September 14, 2005 |
Duke Energy Corp. said Tuesday that it would close power plants in California as part of a plan to shut its money-losing wholesale power and trading business. The company, based in Charlotte, N.C., said it would be unable to turn a profit in its Duke Energy North America subsidiary without risking more money in trading and marketing.
July 24, 1990 |
Fluor Daniel, the engineering and construction arm of Fluor Corp., said Monday that it has been awarded a contract with an estimated value of $300 million to build a combined gas- and steam-fired power plant in Virginia. Under the contract from Doswell L.P., a subsidiary of Los Angeles-based Diamond Energy Inc., Fluor would build a 663-megawatt power plant in Hanover County, Va.
August 4, 2005 |
Power plant owner Calpine Corp. said Wednesday that its second-quarter net loss widened more than tenfold to $298.5 million, citing reduced generation as well as costs related to canceled service contracts and suspended plant construction. The company, based in San Jose, said its net loss widened to 66 cents a share, from $28.7 million, or 7 cents, in the second quarter of 2004. Sales rose to $2.23 billion from $2.22 billion. Calpine shares fell 56 cents to $3.
April 1, 1986 |
Ultrasystems Inc. of Irvine has signed four joint-venture agreements with Combustion Engineering Inc. of Stamford, Conn., to develop, construct, own and operate two waste wood-fired power plants and two cogeneration power plants in California. Ultrasystems, the primary contractor for the four plants, also is negotiating with several other firms to sell most of its 50% interest in the projects in order to lessen risks and reduce its cash investment, Philip J.
May 20, 2006 |
Besieged by creditors and crippled by the sagging wholesale power market, Calpine Corp. lost almost $10 billion in 2005 as it filed for U.S. Bankruptcy Court protection, the company said Friday. The San Jose company's loss included $4.5 billion in noncash write-offs for plants and projects that have plummeted in value, as well as $5 billion in reorganization and bankruptcy costs, according to the 2005 financial report filed with the Securities and Exchange Commission. Calpine, which on Dec.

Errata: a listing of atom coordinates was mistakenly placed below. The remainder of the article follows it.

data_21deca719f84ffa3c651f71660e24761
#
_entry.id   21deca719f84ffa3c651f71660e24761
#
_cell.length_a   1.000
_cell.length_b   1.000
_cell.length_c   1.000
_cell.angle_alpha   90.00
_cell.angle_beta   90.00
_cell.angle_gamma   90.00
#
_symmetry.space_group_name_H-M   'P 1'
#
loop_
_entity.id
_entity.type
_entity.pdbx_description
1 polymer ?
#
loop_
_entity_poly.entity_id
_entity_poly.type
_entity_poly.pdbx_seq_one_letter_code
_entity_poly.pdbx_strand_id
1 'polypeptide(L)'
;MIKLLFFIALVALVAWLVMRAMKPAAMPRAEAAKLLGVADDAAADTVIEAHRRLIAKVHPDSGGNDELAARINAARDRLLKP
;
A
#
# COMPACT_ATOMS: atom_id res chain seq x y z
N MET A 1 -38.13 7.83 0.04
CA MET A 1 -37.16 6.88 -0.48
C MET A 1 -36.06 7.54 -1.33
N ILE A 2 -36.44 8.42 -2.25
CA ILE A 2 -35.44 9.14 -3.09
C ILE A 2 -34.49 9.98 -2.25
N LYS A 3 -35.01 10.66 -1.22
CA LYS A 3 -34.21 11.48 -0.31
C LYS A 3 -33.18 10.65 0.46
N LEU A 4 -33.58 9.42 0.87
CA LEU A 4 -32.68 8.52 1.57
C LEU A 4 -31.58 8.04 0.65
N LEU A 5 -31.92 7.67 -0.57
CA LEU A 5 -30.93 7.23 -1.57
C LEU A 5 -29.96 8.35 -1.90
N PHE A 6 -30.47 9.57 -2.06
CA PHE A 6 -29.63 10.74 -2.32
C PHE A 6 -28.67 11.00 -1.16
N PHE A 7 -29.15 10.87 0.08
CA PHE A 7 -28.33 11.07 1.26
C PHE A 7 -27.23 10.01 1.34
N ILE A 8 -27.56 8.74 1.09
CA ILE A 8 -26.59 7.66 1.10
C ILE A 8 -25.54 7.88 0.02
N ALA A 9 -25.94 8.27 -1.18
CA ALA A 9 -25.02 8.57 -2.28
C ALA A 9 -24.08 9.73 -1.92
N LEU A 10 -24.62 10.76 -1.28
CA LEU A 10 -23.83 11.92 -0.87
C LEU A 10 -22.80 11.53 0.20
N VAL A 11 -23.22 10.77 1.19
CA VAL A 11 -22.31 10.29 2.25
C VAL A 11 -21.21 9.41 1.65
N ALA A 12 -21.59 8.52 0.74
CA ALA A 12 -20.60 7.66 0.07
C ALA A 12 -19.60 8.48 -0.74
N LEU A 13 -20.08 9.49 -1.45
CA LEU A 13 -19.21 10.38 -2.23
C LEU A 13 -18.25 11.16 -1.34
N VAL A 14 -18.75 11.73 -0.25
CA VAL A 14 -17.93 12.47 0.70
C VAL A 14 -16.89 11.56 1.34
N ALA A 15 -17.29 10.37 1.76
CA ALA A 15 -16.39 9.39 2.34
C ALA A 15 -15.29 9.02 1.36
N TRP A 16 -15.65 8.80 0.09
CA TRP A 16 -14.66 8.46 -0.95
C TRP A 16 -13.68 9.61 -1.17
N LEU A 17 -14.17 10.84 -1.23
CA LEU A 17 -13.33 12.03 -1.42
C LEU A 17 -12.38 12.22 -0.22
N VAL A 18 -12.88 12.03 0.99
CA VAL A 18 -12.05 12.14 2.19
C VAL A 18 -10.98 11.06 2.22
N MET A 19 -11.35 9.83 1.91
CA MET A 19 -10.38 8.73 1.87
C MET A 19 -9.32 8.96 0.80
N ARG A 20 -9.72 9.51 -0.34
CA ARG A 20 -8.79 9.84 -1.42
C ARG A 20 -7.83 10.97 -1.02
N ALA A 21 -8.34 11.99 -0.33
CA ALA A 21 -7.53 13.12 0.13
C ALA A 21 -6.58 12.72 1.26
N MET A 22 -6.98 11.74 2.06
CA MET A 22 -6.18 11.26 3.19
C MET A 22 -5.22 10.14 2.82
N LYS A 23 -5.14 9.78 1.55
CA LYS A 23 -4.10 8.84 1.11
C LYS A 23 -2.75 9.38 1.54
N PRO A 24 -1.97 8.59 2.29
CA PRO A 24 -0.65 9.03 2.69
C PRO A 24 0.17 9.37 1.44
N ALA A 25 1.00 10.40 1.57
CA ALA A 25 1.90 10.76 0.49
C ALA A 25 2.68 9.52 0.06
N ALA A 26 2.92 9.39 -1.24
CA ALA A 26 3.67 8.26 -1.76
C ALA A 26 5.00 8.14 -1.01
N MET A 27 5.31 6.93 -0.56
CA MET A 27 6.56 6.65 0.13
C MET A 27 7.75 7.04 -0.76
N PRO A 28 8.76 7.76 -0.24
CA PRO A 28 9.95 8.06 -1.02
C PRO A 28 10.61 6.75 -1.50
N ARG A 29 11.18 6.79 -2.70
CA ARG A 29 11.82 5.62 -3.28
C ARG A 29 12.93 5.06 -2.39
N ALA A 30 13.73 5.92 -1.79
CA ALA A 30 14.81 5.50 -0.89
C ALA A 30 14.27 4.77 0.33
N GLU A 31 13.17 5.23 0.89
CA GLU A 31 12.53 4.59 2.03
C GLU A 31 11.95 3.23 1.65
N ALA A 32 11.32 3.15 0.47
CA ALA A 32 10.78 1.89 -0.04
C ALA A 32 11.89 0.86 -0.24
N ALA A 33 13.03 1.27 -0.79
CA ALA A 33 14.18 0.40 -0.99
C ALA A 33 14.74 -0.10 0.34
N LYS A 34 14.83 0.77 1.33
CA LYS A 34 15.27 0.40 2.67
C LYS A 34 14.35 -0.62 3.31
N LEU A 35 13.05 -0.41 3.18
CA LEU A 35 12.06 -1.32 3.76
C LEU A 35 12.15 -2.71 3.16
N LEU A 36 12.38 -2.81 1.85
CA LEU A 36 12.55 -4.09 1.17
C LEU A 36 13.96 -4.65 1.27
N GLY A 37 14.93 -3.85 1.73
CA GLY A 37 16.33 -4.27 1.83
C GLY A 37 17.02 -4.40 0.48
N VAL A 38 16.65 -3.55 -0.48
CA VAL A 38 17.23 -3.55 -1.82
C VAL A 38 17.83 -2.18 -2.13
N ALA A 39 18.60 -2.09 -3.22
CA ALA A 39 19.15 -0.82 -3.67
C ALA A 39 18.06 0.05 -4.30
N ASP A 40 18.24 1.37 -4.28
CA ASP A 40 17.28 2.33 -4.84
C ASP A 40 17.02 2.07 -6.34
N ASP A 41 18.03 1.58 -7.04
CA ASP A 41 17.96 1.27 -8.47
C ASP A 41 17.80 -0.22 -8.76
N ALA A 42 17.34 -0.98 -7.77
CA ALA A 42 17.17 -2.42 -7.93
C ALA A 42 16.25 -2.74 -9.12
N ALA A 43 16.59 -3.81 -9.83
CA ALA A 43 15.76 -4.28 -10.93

May 3, 2001 |
Lt. Gov. Cruz Bustamante sued five big power generators Wednesday in a bid to recover billions in taxpayer money. Filed in Los Angeles County Superior Court, the lawsuit accuses the power producers and 14 of their executives of engaging in a price-fixing conspiracy that has drained California's treasury. The companies are Duke Energy, Mirant Inc., Reliant Energy, Williams Energy Services and Dynegy Inc.
January 16, 2001 |
Consumer groups said Monday that Pacific Gas & Electric Corp.'s restructuring should make lawmakers and Gov. Gray Davis think twice before considering a bailout for troubled utilities. The Federal Energy Regulatory Commission gave permission Friday for PG&E to change its corporate structure, effectively insulating the bulk of its assets from the credit problems of its utility. In response, PG&E created the National Energy Group, the business arm of PG&E Corp.
February 17, 2001 |
President Bush ordered federal agencies Friday to expedite their review of proposed power plants in California, but said environmental regulations would not be relaxed in the rush to bring new energy supplies to the state. Power companies, while welcoming the president's order, said it would have only a modest effect on power-plant development in California.
January 19, 2001 |
The first of the much-anticipated earnings reports from California electricity generators was released late Thursday and the company, Duke Energy, reported sharply higher income and revenue for the fourth quarter and all of 2000. The Charlotte, N.C.-based energy company owns power plants in California that generate 2,950 megawatts, or about 5%, of the state's supply. Duke's earnings, not counting taxes and interest, nearly doubled to $4 billion for the year, while revenue jumped 127% to $49.
February 7, 2001 |
Power plant owner Calpine Corp. said Wednesday that fourth-quarter profit more than tripled, driven by higher electricity prices in California and sales from new U.S. plants. Calpine also said it's considering expanding into Europe in what would be its first move outside North America. The company needs to look overseas to maintain earnings growth, Chief Executive Peter Cartwright said. "We are looking at markets that have characteristics that are similar to the U.S.," Cartwright said.